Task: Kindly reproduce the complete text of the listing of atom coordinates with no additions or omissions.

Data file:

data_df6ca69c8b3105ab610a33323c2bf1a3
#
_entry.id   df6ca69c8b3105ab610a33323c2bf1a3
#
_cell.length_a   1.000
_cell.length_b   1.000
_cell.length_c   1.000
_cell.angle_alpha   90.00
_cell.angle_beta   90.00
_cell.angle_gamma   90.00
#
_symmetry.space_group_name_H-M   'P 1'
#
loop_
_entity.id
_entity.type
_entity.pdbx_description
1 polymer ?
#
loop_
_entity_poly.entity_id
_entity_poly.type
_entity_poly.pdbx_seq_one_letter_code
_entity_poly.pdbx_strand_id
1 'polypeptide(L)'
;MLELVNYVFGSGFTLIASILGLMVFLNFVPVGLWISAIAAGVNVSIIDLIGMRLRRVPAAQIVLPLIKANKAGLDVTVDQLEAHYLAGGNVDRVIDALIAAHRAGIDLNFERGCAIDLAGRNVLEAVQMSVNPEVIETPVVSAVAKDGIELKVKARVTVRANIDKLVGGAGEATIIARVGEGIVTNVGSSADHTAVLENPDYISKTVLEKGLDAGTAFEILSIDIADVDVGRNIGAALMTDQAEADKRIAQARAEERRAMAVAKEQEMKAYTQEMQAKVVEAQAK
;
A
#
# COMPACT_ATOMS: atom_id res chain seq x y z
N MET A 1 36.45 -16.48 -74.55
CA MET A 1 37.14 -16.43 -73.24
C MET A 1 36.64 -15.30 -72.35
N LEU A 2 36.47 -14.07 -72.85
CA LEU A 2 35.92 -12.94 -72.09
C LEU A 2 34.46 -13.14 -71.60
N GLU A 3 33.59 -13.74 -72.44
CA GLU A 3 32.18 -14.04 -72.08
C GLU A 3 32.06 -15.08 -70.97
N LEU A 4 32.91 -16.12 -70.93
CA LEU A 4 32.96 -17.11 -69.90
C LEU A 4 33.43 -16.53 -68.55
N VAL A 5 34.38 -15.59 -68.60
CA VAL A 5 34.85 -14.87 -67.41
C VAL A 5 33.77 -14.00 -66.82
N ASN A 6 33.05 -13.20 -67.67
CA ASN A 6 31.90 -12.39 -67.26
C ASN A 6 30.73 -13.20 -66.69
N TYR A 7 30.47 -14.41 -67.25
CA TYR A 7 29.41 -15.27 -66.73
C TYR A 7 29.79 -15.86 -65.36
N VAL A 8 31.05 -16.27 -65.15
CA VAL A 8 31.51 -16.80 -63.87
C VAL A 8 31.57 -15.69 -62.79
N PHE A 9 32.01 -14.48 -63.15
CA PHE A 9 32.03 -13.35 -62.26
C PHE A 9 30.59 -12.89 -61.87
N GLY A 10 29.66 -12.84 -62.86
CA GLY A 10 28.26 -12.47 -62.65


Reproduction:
data_df6ca69c8b3105ab610a33323c2bf1a3
#
_entry.id   df6ca69c8b3105ab610a33323c2bf1a3
#
_cell.length_a   1.000
_cell.length_b   1.000
_cell.length_c   1.000
_cell.angle_alpha   90.00
_cell.angle_beta   90.00
_cell.angle_gamma   90.00
#
_symmetry.space_group_name_H-M   'P 1'
#
loop_
_entity.id
_entity.type
_entity.pdbx_description
1 polymer ?
#
loop_
_entity_poly.entity_id
_entity_poly.type
_entity_poly.pdbx_seq_one_letter_code
_entity_poly.pdbx_strand_id
1 'polypeptide(L)'
;MLELVNYVFGSGFTLIASILGLMVFLNFVPVGLWISAIAAGVNVSIIDLIGMRLRRVPAAQIVLPLIKANKAGLDVTVDQLEAHYLAGGNVDRVIDALIAAHRAGIDLNFERGCAIDLAGRNVLEAVQMSVNPEVIETPVVSAVAKDGIELKVKARVTVRANIDKLVGGAGEATIIARVGEGIVTNVGSSADHTAVLENPDYISKTVLEKGLDAGTAFEILSIDIADVDVGRNIGAALMTDQAEADKRIAQARAEERRAMAVAKEQEMKAYTQEMQAKVVEAQAK
;
A
#
# COMPACT_ATOMS: atom_id res chain seq x y z
N MET A 1 36.45 -16.48 -74.55
CA MET A 1 37.14 -16.43 -73.24
C MET A 1 36.64 -15.30 -72.35
N LEU A 2 36.47 -14.07 -72.85
CA LEU A 2 35.92 -12.94 -72.09
C LEU A 2 34.46 -13.14 -71.60
N GLU A 3 33.59 -13.74 -72.44
CA GLU A 3 32.18 -14.04 -72.08
C GLU A 3 32.06 -15.08 -70.97
N LEU A 4 32.91 -16.12 -70.93
CA LEU A 4 32.96 -17.11 -69.90
C LEU A 4 33.43 -16.53 -68.55
N VAL A 5 34.38 -15.59 -68.60
CA VAL A 5 34.85 -14.87 -67.41
C VAL A 5 33.77 -14.00 -66.82
N ASN A 6 33.05 -13.20 -67.67
CA ASN A 6 31.90 -12.39 -67.26
C ASN A 6 30.73 -13.20 -66.69
N TYR A 7 30.47 -14.41 -67.25
CA TYR A 7 29.41 -15.27 -66.73
C TYR A 7 29.79 -15.86 -65.36
N VAL A 8 31.05 -16.27 -65.15
CA VAL A 8 31.51 -16.80 -63.87
C VAL A 8 31.57 -15.69 -62.79
N PHE A 9 32.01 -14.48 -63.15
CA PHE A 9 32.03 -13.35 -62.26
C PHE A 9 30.59 -12.89 -61.87
N GLY A 10 29.66 -12.84 -62.86
CA GLY A 10 28.26 -12.47 -62.65